Friday, November 4, 2011

The Pros and Cons of Retail Credit Cards

The Pros and Cons of Retail Credit Cards

As you probably already know, many retail stores try to get you to sign up for their store credit card by offering a great discount on your current purchase. When they ask if you would like to save 15 percent today, you know you will have to apply for a credit card to get it, but before you make a quick decision, you should give this credit card some thought. New credit card accounts affect your credit score, and could cause you to go into debt if you aren’t careful. Store cards should take even more thought because they have pros and cons that other credit cards don’t have.

Retail credit cards do offer a lot of perks. If they didn’t, no one would apply for them. The following are a few of the most common pros you will see with a retail credit card.
  • Save on a single large purchase – The most obvious advantage to a retail credit card is the initial discount you get when you apply. If you are making a large purchase anyway, you will be able to save a lot more when you apply for a store card. However, if your purchase is much smaller, your initial savings may not be as great. 
  • Promotions, sales, and discounts – When you get the card, some stores offer discounts, exclusive shopping days, and other rewards for frequent customers. Some programs offer special coupons to card holders, but you should realize that some of these coupons and discounts are also offered when you sign up for the store’s email newsletter. Be aware of these similarities before you sign up for a card. 
  • Widely accepted – If the store card has a Visa, MasterCard, American Express, or Discover logo, the card will be accepted in many different places. Make sure you compare the retail card program with other rewards cards before you apply so that you will be sure that you are getting the best deal for your points. 
  • Build credit history – Those looking to improve their credit score, or those looking to establish credit in the first place, could really benefit from retail credit cards. These card issuers have been much more lenient in the past when approving credit to customers. This type of card is much easier to get, and if you don’t carry a balance from month to month and use the card sparingly over a period of time, it will really help improve your credit score.
Cons of Retail Credit Cards

Though there are many advantages to retail credit cards, there are also quite a few disadvantages.
  • High interest rates – Some store cards could have an annual percentage rate (APR) of 20% or more. If  you tend to carry a balance on your credit cards, you probably shouldn’t apply for a store card. When you have to pay the 20% interest rate, you probably won’t be saving much, if anything at all, with your cardholder discounts. Be aware of credit cards with low limits as well. With a low credit limit, it is a lot easier to rack up a high balance, which will harm your credit rating. You should try to keep the distance between your balance and your limit as wide as possible.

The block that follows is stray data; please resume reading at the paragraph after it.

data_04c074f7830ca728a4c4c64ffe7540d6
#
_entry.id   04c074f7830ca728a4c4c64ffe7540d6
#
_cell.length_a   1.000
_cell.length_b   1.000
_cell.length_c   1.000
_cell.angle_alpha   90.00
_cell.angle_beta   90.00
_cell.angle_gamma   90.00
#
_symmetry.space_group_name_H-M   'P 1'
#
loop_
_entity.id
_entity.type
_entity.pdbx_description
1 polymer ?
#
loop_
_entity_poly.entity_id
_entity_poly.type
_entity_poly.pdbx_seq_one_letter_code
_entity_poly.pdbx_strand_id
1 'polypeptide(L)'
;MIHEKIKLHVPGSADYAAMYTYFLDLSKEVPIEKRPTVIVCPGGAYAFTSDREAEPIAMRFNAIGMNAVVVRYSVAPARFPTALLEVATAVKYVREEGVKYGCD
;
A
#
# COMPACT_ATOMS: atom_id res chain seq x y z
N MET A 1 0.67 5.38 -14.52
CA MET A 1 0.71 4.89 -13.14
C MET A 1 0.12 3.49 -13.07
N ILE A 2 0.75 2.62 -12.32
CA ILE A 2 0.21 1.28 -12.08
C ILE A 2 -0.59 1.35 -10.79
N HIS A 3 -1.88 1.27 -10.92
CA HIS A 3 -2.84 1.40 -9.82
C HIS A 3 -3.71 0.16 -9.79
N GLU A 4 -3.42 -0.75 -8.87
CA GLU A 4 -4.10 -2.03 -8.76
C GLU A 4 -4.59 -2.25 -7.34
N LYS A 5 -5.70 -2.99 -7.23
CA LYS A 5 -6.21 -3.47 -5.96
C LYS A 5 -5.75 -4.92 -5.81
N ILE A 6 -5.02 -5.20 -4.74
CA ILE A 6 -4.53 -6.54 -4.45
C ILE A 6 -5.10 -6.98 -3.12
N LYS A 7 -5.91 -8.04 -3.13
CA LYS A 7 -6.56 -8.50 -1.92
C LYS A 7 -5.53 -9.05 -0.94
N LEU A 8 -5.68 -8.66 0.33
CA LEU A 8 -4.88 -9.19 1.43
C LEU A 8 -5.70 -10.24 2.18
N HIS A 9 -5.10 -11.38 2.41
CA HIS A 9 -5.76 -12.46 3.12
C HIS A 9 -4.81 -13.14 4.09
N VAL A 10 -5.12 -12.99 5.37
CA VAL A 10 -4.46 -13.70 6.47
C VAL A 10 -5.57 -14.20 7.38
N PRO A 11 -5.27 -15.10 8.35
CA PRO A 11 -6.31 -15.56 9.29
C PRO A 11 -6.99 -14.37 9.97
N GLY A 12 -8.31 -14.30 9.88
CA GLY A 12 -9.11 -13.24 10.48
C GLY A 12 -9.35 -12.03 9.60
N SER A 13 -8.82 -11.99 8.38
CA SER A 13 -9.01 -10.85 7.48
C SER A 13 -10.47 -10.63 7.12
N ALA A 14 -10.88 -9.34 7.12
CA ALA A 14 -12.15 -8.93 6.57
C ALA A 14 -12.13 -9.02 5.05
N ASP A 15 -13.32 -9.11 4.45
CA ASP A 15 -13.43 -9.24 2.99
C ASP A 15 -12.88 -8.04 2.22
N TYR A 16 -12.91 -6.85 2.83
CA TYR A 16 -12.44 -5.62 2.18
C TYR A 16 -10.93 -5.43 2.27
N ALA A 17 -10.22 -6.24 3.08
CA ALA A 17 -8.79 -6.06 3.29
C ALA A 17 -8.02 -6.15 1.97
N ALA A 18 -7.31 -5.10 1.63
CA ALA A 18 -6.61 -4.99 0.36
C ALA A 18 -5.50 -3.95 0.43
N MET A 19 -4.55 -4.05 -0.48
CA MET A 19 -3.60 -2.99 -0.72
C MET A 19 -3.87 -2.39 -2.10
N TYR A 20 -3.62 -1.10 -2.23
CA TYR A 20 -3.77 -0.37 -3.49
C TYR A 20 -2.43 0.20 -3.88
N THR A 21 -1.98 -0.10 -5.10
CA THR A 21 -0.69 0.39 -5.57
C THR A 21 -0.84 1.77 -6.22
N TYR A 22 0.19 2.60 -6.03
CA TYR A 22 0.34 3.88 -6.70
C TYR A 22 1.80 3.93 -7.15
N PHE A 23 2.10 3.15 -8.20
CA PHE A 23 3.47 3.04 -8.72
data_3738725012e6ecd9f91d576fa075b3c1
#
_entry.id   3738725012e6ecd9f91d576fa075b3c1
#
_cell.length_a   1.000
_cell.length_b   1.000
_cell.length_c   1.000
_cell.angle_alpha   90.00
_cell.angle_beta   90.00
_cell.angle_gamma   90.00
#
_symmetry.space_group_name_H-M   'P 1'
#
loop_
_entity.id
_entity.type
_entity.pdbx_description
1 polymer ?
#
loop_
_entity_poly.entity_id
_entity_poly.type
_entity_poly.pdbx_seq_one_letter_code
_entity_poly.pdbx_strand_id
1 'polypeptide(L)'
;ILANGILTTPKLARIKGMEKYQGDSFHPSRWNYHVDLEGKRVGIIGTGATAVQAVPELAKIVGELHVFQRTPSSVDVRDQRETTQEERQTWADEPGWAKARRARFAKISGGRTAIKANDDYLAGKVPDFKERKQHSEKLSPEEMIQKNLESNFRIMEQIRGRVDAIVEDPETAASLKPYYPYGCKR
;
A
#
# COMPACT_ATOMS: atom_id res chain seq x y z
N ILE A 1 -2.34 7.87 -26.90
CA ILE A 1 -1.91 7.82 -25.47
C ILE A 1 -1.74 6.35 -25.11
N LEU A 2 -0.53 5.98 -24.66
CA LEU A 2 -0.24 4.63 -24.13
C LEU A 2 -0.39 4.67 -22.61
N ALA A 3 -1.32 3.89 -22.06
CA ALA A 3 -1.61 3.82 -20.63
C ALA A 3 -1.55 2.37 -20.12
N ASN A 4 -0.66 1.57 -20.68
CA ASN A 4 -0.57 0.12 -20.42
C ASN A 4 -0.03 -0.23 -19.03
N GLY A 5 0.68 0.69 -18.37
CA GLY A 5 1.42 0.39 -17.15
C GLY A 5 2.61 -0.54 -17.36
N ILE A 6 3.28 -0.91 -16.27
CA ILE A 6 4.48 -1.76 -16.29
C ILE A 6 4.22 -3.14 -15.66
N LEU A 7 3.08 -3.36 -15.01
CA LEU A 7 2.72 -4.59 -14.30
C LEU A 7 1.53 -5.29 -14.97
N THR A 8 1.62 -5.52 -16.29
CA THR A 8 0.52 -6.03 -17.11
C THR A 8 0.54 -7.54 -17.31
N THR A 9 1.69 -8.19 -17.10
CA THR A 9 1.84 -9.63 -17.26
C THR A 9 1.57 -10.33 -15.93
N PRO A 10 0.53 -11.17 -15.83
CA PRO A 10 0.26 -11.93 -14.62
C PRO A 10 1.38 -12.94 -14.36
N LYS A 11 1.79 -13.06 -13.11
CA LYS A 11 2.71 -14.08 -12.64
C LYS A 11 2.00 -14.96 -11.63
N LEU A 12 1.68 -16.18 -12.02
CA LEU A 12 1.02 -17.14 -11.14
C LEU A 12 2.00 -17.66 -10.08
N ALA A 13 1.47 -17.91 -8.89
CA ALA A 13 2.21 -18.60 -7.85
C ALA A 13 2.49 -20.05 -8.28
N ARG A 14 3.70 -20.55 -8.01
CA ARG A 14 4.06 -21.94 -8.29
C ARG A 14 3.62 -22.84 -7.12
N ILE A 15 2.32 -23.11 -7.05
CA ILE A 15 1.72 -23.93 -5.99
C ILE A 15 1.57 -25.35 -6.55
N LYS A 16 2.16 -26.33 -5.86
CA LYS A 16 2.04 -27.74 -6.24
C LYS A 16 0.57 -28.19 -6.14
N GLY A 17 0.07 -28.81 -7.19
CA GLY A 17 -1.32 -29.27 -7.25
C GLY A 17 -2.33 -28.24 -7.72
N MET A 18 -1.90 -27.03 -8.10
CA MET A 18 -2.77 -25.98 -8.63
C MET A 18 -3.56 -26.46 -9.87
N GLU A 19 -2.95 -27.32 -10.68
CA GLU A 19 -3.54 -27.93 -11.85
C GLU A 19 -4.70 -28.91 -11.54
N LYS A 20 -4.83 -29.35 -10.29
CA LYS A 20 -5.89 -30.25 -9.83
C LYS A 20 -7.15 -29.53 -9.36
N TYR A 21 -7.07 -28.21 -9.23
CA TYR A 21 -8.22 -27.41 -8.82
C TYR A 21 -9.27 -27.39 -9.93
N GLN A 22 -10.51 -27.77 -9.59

• Lower credit score – Applying for new credit cards will raise a red flag for the credit bureaus. Every time you apply for a card, your score could drop as much as 30 points. Even if you never activate the card, the inquiry will stay on your report for two years. Also, applying for new cards will lower the average age of your accounts, which will affect the length of your credit history. People who sign up for many cards in a short period of time will see a much bigger drop because they are seen as more of a risk. With the holidays right around the corner, you should be very aware of the risks to your credit report should you apply for multiple cards to try to save money.
  • More temptation – When you are applying for new cards, you should always consider your spending habits. If the discounts and coupons will make you go to the store, instead of only using them when you need them, getting a store card could get you into a lot of debt. If you use the card and the discounts to buy items you don’t even want or need, a retail credit card could cause you to spend well over your budget.
Should You Apply?

This is a question only you can answer. If you need to get a loan in the next year, you will want to watch your credit score closely, and you shouldn’t be taking on any new credit cards. If you are able to pay your balances every month and resist the temptation to spend when you are getting a great deal, then you might benefit from a store card. No matter what, you will want to make sure you are getting the best deal for you. Look into other general-purpose credit cards, and take the application home or look online to compare the advantages and disadvantages of each card before you decide.

Jen Mathis is a guest post writer who writes articles on topics like business, economics, and personal finance. Jen also writes and works for a site that strives to educate readers about credit cards and how they affect your credit score.